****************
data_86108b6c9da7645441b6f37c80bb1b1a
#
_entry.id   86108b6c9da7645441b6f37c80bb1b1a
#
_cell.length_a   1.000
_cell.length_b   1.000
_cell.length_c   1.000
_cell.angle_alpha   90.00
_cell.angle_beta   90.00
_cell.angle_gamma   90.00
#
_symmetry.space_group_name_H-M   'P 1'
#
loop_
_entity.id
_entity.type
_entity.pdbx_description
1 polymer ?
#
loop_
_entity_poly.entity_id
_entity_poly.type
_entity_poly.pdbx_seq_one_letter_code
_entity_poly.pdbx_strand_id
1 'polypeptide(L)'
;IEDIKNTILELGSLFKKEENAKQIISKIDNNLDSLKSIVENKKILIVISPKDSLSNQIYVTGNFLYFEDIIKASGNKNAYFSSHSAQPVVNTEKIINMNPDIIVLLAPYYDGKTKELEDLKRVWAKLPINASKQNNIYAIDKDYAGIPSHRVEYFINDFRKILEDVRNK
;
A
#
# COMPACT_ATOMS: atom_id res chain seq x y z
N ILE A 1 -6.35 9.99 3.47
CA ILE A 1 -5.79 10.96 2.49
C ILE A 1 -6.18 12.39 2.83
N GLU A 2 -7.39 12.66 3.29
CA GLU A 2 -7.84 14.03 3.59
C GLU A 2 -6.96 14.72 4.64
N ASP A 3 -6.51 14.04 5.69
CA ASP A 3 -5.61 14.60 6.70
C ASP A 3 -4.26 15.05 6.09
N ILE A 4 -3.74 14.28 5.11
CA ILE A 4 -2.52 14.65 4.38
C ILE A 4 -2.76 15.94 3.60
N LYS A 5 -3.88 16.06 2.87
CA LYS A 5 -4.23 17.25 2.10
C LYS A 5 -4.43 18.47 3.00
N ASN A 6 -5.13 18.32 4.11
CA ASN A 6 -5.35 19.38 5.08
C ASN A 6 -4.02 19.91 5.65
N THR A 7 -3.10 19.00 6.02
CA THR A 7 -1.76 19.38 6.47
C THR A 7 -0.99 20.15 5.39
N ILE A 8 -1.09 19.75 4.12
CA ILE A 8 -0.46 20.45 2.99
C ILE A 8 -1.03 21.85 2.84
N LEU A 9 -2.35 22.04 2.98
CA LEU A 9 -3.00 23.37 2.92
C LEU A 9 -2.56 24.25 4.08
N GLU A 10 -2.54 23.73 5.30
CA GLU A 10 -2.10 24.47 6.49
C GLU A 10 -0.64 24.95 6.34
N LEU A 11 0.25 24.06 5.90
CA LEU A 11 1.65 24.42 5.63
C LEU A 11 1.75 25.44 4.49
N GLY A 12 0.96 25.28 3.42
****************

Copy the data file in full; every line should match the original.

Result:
data_86108b6c9da7645441b6f37c80bb1b1a
#
_entry.id   86108b6c9da7645441b6f37c80bb1b1a
#
_cell.length_a   1.000
_cell.length_b   1.000
_cell.length_c   1.000
_cell.angle_alpha   90.00
_cell.angle_beta   90.00
_cell.angle_gamma   90.00
#
_symmetry.space_group_name_H-M   'P 1'
#
loop_
_entity.id
_entity.type
_entity.pdbx_description
1 polymer ?
#
loop_
_entity_poly.entity_id
_entity_poly.type
_entity_poly.pdbx_seq_one_letter_code
_entity_poly.pdbx_strand_id
1 'polypeptide(L)'
;IEDIKNTILELGSLFKKEENAKQIISKIDNNLDSLKSIVENKKILIVISPKDSLSNQIYVTGNFLYFEDIIKASGNKNAYFSSHSAQPVVNTEKIINMNPDIIVLLAPYYDGKTKELEDLKRVWAKLPINASKQNNIYAIDKDYAGIPSHRVEYFINDFRKILEDVRNK
;
A
#
# COMPACT_ATOMS: atom_id res chain seq x y z
N ILE A 1 -6.35 9.99 3.47
CA ILE A 1 -5.79 10.96 2.49
C ILE A 1 -6.18 12.39 2.83
N GLU A 2 -7.39 12.66 3.29
CA GLU A 2 -7.84 14.03 3.59
C GLU A 2 -6.96 14.72 4.64
N ASP A 3 -6.51 14.04 5.69
CA ASP A 3 -5.61 14.60 6.70
C ASP A 3 -4.26 15.05 6.09
N ILE A 4 -3.74 14.28 5.11
CA ILE A 4 -2.52 14.65 4.38
C ILE A 4 -2.76 15.94 3.60
N LYS A 5 -3.88 16.06 2.87
CA LYS A 5 -4.23 17.25 2.10
C LYS A 5 -4.43 18.47 3.00
N ASN A 6 -5.13 18.32 4.11
CA ASN A 6 -5.35 19.38 5.08
C ASN A 6 -4.02 19.91 5.65
N THR A 7 -3.10 19.00 6.02
CA THR A 7 -1.76 19.38 6.47
C THR A 7 -0.99 20.15 5.39
N ILE A 8 -1.09 19.75 4.12
CA ILE A 8 -0.46 20.45 2.99
C ILE A 8 -1.03 21.85 2.84
N LEU A 9 -2.35 22.04 2.98
CA LEU A 9 -3.00 23.37 2.92
C LEU A 9 -2.56 24.25 4.08
N GLU A 10 -2.54 23.73 5.30
CA GLU A 10 -2.10 24.47 6.49
C GLU A 10 -0.64 24.95 6.34
N LEU A 11 0.25 24.06 5.90
CA LEU A 11 1.65 24.42 5.63
C LEU A 11 1.75 25.44 4.49
N GLY A 12 0.96 25.28 3.42